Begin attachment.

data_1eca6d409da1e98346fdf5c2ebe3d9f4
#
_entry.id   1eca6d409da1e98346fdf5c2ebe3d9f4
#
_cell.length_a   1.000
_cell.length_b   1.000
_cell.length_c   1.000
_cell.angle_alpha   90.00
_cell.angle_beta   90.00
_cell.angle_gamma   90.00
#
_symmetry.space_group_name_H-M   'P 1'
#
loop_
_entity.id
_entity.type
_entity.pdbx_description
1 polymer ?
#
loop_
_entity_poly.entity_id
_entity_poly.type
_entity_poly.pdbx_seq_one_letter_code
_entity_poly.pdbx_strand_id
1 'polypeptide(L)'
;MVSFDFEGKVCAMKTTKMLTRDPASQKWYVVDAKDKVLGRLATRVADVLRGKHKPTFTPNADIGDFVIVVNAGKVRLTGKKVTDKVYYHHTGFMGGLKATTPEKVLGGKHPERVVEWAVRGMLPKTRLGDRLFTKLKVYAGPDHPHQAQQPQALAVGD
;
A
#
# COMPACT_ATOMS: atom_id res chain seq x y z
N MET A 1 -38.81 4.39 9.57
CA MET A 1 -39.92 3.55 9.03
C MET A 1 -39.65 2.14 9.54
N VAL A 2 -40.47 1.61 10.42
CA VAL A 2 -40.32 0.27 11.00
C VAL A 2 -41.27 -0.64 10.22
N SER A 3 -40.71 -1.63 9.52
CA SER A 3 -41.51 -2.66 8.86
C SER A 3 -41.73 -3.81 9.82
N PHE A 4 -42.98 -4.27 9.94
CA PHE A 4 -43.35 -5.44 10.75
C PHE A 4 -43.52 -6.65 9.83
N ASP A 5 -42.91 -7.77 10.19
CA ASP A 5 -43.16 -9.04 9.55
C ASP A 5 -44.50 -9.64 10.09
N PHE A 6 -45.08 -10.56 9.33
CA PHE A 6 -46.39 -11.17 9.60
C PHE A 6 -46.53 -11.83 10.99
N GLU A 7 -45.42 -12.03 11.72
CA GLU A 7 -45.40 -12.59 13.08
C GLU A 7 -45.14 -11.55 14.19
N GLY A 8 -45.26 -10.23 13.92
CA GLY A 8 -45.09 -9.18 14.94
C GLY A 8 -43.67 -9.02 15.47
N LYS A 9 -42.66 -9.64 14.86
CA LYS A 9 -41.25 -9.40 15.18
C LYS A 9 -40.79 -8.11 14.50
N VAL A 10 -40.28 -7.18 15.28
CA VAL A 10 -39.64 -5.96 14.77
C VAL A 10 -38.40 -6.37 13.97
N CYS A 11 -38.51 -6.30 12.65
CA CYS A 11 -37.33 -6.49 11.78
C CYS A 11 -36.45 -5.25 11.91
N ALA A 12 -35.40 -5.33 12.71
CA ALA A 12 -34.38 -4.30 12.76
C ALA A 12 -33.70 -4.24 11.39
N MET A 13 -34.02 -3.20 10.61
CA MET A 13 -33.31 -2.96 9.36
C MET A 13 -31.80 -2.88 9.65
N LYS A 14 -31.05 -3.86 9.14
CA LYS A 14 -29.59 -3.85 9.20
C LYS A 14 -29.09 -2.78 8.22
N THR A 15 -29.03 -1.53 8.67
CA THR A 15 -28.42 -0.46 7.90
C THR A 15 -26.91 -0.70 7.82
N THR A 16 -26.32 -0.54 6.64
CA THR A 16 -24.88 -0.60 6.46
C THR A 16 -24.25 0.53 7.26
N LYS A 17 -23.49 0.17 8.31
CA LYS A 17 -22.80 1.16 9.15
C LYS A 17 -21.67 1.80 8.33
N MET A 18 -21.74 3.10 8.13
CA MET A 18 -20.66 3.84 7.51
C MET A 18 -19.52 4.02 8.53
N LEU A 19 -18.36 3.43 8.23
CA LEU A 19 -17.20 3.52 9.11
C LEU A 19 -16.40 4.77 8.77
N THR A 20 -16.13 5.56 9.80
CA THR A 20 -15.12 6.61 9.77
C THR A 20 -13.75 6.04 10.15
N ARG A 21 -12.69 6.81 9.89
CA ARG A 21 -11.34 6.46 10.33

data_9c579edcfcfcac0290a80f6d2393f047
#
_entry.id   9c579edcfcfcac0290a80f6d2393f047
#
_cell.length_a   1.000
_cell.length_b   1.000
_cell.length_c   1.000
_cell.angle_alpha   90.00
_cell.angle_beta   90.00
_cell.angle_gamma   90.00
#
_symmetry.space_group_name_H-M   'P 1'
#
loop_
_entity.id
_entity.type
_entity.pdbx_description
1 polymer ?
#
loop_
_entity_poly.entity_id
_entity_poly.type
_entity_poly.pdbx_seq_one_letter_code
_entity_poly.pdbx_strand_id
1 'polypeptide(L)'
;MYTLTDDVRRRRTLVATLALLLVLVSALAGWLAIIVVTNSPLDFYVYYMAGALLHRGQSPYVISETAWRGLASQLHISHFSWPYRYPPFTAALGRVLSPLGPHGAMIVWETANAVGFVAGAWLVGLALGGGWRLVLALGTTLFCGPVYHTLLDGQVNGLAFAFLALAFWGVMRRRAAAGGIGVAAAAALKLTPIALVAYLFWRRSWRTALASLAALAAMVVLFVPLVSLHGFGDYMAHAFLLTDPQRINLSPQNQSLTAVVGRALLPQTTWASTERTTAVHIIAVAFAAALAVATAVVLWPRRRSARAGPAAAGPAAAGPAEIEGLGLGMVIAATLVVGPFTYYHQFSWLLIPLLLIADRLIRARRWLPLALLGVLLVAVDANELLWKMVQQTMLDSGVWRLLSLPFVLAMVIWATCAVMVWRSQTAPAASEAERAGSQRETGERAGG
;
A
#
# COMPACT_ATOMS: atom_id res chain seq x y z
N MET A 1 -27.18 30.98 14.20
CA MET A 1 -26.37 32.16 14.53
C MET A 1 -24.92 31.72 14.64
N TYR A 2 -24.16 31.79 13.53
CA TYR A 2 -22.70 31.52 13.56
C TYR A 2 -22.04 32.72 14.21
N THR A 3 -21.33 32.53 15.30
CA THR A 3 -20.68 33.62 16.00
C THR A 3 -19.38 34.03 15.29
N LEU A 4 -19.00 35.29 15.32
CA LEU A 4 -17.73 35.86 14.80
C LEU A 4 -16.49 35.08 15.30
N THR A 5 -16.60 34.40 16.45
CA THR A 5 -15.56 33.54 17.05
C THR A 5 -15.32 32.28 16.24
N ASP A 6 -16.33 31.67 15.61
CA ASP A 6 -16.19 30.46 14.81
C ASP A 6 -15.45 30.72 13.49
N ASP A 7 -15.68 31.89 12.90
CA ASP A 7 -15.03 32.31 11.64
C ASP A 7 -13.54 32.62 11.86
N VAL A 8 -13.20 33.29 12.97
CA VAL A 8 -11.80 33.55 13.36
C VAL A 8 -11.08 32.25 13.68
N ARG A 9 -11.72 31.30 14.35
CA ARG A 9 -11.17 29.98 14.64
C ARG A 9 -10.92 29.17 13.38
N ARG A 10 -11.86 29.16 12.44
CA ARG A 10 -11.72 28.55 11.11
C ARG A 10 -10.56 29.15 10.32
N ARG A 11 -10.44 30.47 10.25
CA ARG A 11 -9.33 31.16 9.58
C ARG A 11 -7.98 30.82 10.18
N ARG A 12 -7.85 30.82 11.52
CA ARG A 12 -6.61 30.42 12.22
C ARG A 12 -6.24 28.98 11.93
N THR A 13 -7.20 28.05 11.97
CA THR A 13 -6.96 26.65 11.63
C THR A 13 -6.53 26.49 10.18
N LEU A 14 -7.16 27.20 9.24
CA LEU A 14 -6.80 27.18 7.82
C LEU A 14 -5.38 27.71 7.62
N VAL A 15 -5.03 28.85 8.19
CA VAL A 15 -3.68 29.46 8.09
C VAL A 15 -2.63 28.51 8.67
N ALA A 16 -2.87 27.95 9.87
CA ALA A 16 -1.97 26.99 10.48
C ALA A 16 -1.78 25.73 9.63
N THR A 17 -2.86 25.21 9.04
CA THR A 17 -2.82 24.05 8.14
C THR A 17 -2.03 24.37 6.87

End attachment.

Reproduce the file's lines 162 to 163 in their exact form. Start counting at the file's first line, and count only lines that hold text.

N LEU A 14 -7.16 27.20 9.24
CA LEU A 14 -6.80 27.18 7.82